“If I took William to nursery and we went a different route, he would get very, very upset,” she says.
“He was always falling over and held his pen strangely.
“I kept banging on to medical professionals that something was wrong.
“But they just treated me like a hysterical mother.
“Now I know the truth, I’m sorry I didn’t kick more doors down.”
When Lisa watched a BBC Panorama programme, in February 2013, about the side effects of sodium valproate it was “like a light had just been switched on”.
“Everything that was wrong with my children was down to the drug I was told was safe to take,” she says.
Up to four in 10 babies are at risk of developmental disorders if sodium valproate is taken during pregnancy, the MHRA Medicines and Healthcare products Regulatory Agency says.
And one in 10 is at risk of birth defects.
All of the 17,000 women of child-bearing age prescribed sodium valproate each year in the UK should be on a pregnancy-prevention programme to ensure they are aware of the risks.
But campaigners and charities say this is often not the case.
William has attention deficit disorder and depression.
Alice has epilepsy, learning difficulties and struggles to eat and drink.
Both have autism and dyspraxia.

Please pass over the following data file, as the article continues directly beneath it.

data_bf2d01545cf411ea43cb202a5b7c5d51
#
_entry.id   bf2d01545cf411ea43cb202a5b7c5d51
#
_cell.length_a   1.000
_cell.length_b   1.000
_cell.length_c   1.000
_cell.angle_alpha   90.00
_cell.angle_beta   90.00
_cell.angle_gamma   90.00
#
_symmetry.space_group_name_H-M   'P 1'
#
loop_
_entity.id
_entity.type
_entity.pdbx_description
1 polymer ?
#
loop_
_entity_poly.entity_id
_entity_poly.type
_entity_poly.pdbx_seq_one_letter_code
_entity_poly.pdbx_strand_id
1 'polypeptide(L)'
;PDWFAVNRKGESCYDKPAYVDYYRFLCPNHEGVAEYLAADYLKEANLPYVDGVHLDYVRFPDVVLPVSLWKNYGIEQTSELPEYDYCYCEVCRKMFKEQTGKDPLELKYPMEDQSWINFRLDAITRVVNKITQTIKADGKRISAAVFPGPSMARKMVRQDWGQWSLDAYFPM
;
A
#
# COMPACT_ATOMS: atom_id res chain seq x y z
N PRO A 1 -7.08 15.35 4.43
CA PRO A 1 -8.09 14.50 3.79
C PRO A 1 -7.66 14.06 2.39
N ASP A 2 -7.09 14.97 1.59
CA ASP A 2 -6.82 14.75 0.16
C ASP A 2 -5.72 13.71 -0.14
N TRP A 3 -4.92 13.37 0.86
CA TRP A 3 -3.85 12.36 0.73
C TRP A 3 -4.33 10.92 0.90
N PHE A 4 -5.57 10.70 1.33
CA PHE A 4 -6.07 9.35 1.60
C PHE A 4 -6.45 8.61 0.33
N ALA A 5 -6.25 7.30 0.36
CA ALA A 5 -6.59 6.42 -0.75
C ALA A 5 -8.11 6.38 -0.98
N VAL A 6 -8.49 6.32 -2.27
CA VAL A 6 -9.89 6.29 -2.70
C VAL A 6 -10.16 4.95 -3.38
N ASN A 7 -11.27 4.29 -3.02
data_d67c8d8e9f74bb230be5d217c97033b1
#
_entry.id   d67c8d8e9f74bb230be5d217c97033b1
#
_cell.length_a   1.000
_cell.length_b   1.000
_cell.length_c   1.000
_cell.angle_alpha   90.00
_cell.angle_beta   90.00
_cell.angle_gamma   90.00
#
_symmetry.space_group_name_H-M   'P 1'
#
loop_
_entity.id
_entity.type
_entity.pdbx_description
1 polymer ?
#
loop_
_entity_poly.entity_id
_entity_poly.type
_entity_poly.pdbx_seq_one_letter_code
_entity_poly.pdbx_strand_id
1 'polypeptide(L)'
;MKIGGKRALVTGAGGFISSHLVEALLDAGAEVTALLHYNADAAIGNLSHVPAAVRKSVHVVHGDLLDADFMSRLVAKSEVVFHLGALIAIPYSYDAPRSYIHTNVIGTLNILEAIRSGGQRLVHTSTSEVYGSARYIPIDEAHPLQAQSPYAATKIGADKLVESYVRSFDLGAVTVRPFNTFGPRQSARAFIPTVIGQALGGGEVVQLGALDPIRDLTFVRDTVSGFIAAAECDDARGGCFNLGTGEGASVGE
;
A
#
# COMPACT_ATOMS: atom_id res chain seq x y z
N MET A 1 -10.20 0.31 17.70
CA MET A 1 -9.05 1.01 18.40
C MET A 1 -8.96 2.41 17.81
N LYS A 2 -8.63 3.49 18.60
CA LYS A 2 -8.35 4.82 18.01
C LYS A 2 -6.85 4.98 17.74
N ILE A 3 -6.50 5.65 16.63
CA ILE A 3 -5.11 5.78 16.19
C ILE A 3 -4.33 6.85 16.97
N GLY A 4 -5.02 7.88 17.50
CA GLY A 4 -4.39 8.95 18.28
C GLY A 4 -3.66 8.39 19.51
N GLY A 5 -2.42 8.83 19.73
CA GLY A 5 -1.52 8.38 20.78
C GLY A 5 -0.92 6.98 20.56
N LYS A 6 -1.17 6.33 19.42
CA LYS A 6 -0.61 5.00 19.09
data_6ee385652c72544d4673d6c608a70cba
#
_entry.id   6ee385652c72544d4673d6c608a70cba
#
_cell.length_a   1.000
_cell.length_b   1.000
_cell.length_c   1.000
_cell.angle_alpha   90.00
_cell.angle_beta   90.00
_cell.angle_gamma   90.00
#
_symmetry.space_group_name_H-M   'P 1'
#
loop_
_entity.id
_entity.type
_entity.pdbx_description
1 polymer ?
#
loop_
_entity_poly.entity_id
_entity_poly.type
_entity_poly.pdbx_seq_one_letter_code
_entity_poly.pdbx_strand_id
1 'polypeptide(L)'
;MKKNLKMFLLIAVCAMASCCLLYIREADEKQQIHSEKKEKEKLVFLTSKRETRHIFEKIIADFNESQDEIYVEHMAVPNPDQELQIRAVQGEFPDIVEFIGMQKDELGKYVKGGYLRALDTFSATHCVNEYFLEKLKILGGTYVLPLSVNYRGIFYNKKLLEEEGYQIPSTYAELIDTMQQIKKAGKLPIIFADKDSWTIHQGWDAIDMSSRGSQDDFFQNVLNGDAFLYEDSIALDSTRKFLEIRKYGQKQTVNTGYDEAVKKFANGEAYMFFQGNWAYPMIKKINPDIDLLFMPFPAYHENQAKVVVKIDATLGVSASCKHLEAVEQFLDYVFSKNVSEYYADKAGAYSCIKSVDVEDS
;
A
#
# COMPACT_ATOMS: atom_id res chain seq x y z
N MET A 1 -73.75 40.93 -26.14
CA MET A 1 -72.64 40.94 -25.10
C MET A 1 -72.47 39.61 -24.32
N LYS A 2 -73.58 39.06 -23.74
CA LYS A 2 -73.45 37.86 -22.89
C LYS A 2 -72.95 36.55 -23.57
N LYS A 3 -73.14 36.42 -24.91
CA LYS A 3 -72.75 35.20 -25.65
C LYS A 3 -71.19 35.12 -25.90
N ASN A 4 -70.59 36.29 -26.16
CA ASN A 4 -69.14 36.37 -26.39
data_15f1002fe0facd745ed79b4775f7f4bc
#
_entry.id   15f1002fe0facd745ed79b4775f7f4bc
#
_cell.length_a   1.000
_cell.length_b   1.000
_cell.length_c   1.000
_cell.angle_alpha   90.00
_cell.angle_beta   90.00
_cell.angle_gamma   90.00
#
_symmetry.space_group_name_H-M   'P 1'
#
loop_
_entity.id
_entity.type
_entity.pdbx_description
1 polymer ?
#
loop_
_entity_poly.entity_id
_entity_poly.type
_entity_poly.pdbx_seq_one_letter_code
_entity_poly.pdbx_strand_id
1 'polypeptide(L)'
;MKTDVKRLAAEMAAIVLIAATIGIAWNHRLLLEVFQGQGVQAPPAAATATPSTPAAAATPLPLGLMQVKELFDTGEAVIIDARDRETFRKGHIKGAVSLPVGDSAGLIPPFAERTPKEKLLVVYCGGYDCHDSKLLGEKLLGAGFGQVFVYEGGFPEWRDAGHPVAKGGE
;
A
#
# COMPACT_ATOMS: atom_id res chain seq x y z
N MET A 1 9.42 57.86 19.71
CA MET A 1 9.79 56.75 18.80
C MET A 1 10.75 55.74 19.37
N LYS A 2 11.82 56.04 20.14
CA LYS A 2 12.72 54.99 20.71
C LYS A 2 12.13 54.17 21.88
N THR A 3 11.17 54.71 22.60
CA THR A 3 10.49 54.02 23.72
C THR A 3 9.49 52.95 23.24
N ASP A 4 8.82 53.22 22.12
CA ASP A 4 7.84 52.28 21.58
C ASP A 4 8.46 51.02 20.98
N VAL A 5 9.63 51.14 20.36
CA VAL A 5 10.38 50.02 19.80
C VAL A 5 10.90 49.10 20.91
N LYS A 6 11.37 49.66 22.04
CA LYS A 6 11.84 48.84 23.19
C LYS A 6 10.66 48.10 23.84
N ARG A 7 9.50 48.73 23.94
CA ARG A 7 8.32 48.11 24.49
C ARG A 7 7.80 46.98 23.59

Lisa also believes sodium valproate caused her two miscarriages.
And no matter how many times she is told she is not to blame, she cannot shake off an overwhelming feeling of guilt.
“My kids have lifelong problems,” she says.
“And that’s down to me.
“They wouldn’t be like that if I hadn’t been taking tablets.”
Pelvic mesh – ‘Patients should be told the truth’
“People don’t particularly like to talk about bottoms or vaginas,” June Wray, 73, says.
“But we can talk about anything.
“And we will help as much as we can.”
Having lost trust in the medical community, June now runs the Newcastle Suffranettes support group.
Many of its 80 members live with debilitating pain.
And some have even lost their jobs.
June had a vaginal mesh repair to treat prolapse and incontinence, in 2009.
“I had some concerns ahead of surgery,” she says.
“But was repeatedly told there was nothing to worry about.
“The complications started four years later.
“I could feel my body deteriorating.
“Sometimes the pain is so severe, I feel like I will pass out.
“But when I told GPs and surgeons, they didn’t believe me.
“They just looked at me like I was mad.”
Nine years after her operation, June “finally got answers”, after seeing a report on the BBC’s Victoria Derbyshire programme.
And realising she was not alone, she set up the support group.
Overall, it is estimated more than 100,000 women in the UK had a vaginal mesh fitted to treat incontinence or prolapse before its use was “paused” in NHS hospitals.
Once in the body, mesh can stiffen and erode, sometimes cutting tissue and organs.
Studies suggest one in 10 patients can experience complications.
But there is limited evidence on the long-term adverse effects.
Baroness Cumberlege says the “pause” could be lifted, if certain conditions are met, including the introduction of specialist centres.
June, however, wants mesh banned – or at least better information for patients.
“Patients should be told the truth of what could go wrong before the mesh is put in,” she says.